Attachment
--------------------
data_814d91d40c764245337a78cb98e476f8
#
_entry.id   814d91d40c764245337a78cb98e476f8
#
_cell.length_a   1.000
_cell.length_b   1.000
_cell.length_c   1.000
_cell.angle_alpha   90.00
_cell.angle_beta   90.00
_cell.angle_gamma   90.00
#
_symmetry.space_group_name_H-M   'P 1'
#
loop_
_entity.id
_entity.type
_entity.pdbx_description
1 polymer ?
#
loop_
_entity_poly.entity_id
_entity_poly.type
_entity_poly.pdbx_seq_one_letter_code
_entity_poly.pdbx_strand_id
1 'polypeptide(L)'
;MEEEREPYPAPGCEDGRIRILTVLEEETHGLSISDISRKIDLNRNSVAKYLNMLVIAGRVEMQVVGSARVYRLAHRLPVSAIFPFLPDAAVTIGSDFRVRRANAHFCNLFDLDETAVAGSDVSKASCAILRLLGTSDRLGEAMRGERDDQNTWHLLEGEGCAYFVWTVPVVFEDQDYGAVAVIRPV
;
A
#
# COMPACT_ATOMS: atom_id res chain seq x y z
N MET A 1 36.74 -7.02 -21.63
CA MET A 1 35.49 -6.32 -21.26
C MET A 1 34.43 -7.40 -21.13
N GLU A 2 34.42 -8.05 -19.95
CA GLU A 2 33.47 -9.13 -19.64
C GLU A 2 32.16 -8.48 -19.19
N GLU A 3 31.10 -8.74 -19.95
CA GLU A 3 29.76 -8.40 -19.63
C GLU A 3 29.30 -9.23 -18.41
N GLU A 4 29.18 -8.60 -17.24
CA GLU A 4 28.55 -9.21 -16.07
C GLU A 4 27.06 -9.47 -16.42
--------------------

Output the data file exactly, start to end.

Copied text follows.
data_814d91d40c764245337a78cb98e476f8
#
_entry.id   814d91d40c764245337a78cb98e476f8
#
_cell.length_a   1.000
_cell.length_b   1.000
_cell.length_c   1.000
_cell.angle_alpha   90.00
_cell.angle_beta   90.00
_cell.angle_gamma   90.00
#
_symmetry.space_group_name_H-M   'P 1'
#
loop_
_entity.id
_entity.type
_entity.pdbx_description
1 polymer ?
#
loop_
_entity_poly.entity_id
_entity_poly.type
_entity_poly.pdbx_seq_one_letter_code
_entity_poly.pdbx_strand_id
1 'polypeptide(L)'
;MEEEREPYPAPGCEDGRIRILTVLEEETHGLSISDISRKIDLNRNSVAKYLNMLVIAGRVEMQVVGSARVYRLAHRLPVSAIFPFLPDAAVTIGSDFRVRRANAHFCNLFDLDETAVAGSDVSKASCAILRLLGTSDRLGEAMRGERDDQNTWHLLEGEGCAYFVWTVPVVFEDQDYGAVAVIRPV
;
A
#
# COMPACT_ATOMS: atom_id res chain seq x y z
N MET A 1 36.74 -7.02 -21.63
CA MET A 1 35.49 -6.32 -21.26
C MET A 1 34.43 -7.40 -21.13
N GLU A 2 34.42 -8.05 -19.95
CA GLU A 2 33.47 -9.13 -19.64
C GLU A 2 32.16 -8.48 -19.19
N GLU A 3 31.10 -8.74 -19.95
CA GLU A 3 29.76 -8.40 -19.63
C GLU A 3 29.30 -9.23 -18.41
N GLU A 4 29.18 -8.60 -17.24
CA GLU A 4 28.55 -9.21 -16.07
C GLU A 4 27.06 -9.47 -16.42